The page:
Mandarin ducks don’t occur in Western Nebraska, not naturally. There are people who raise exotic birds who sometimes breed these handsome little Asian birds, and one time (October 1992) one managed to land at Laing Lake, where he spent the winter among a small flock of six male and female wood ducks.
A woman visiting from Arcata, California, a birder, spotted the Mandarin duck. She was very excited to see this life bird, but hesitant to count it because she didn’t think they occurred here.
She contacted the local newspaper and talked with the managing editor, who sometimes wrote about birds in his column. He suggested she contact me since I had some notoriety as the person who had the first and only ever Nebraska phainopepla appear in his backyard.
The phainopepla stayed a couple of months, used the bird bath for water but found food elsewhere. I took photos and reported the sighting to the Nebraska Ornithologists’ Union, the organization that reviews rare bird records in this state and determines what class of record to accord each one. Mine got a Class 1 – Photo, just about as good as it gets.
The managing editor felt I probably was sufficiently competent to answer her question because of the phainopepla, but it was just a matter of dumb luck that it chose my backyard and is an unmistakable bird for purposes of identification!
Margaret called me, told me about the duck, which I hadn’t yet seen. I knew wood ducks were up there, having seen them earlier in the season, but the Mandarin duck…! Though I had no doubt she’d see the real deal because they are unmistakable, I told her it probably was an escapee from an exotic bird farm. I promised to go up to the lake and verify the sighting just the same.
After verifying the sighting, I called Margaret back to let her know she was right about the bird, and had she taken any birding outings since coming to Nebraska? She hadn’t, so the next few months I introduced her to the areas and birders that make this part of Nebraska a great place to bird.
The story of the friendship that blossomed is long. It turned out we shared identical tastes in hobbies, books, and music. As far as birding was concerned, Margaret was super at shorebirds, my weakest area for identification, and I was stronger in Eastern birds, many of which occur here along with their Western North American counterparts and, of course, local birds. We were a complete team in the field, though she found the Western Nebraska birding by car method strange enough to comment on! (You have to move around to find the little buggers!)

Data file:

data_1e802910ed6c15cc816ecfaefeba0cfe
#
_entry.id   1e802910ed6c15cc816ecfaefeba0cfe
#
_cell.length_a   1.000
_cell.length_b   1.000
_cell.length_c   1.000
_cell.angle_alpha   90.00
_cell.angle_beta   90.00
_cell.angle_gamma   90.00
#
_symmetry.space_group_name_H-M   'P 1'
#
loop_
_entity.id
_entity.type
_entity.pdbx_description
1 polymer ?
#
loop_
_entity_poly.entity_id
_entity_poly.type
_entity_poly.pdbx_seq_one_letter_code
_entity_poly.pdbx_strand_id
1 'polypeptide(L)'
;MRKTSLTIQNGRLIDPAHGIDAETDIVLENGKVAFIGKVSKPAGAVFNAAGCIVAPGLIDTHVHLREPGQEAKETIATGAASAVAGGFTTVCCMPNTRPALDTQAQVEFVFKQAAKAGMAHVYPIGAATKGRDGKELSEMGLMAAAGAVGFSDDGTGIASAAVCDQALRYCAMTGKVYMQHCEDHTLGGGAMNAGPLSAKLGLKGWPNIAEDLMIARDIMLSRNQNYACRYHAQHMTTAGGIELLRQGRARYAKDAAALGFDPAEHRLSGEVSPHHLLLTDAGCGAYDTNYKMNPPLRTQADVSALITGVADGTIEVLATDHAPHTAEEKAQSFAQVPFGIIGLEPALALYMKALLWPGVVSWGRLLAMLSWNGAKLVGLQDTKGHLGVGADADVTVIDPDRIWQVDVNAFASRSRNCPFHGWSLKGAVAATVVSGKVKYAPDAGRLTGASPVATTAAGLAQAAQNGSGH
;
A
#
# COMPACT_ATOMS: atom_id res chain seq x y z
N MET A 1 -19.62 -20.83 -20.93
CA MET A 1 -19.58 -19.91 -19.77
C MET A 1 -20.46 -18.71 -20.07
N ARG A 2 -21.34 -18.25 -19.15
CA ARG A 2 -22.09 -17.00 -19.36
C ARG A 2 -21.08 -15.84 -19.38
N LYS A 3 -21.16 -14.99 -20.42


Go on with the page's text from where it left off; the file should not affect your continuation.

She had personal family reasons for being here, reasons I needn’t discuss. By late spring of 1993, she returned to Arcata. She came back here for a short time later, but by 1994, she returned to California for the rest of her life.
It turned out that her daughter’s boss at the time was a hobbyist who made decorative duck and shorebird carvings when he wasn’t tied up with his work as an attorney. Coincidentally enough, he also was from Alliance, Nebraska, where I live! Margaret asked him to make a Mandarin duck as a gift for me. He’d never seen one before, but, working from photos created this:
Margaret died in 2006 from cancer. Her gift is one of my prized possessions, a remembrance of a friend who was good company, a great birder, had excellent taste in new authors she shared with me (and I shared my favorites with her), and classical music (she liked late Romantic and Modern; I like Baroque, Classical, and Early Romantic). What we shared in person and in our letters made Margaret the best of friends, even though she and I spent most of that friendship 1435 miles (2310 km) apart.
One idea she had and shared that really stuck with me had to do with fate. She was a daughter of Polish immigrants. She wrote a brilliant commentary back to me about a Rameau opera I shared with her (“Les Boréades”), noting that had her family not come to America, she’d be a farm woman pulling potatoes out of the ground, unaware of this exotic music only the upper class heard and enjoyed in Rameau’s time. “We live in the best of times to have access to such beauty!”
RIP, Margaret. I think of you each time I see this little carved duck. Oh, yeah, same with blue-winged teals in all those little puddles and lakes in the Nebraska Sandhills. That little puddle duck you were so excited to see, that I found too common to get excited about every time you pointed another one out along the road now is “our bird” as much as the Mandarin duck that brought our paths together in the first place.
Yeah, blue-winged teals are special, too.